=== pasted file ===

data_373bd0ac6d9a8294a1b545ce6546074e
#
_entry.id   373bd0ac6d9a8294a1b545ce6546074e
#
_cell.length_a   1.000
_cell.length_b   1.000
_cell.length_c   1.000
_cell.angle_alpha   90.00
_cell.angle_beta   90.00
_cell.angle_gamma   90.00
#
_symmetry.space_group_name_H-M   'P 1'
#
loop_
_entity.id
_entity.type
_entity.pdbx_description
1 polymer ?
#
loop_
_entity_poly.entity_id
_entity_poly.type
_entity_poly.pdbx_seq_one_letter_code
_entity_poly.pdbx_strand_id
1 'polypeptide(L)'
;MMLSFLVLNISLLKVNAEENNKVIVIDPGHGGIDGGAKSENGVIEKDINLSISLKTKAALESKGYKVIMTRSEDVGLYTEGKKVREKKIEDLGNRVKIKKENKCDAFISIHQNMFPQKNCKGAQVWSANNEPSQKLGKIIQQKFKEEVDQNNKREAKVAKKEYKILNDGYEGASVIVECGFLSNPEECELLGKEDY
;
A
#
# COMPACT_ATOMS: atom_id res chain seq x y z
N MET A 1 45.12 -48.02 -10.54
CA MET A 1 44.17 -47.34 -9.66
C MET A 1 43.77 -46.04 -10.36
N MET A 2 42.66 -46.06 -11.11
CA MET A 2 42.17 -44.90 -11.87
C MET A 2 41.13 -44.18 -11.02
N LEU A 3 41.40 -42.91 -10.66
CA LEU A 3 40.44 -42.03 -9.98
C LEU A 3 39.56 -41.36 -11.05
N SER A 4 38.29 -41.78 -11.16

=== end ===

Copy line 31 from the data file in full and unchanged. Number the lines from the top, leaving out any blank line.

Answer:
N MET A 1 45.12 -48.02 -10.54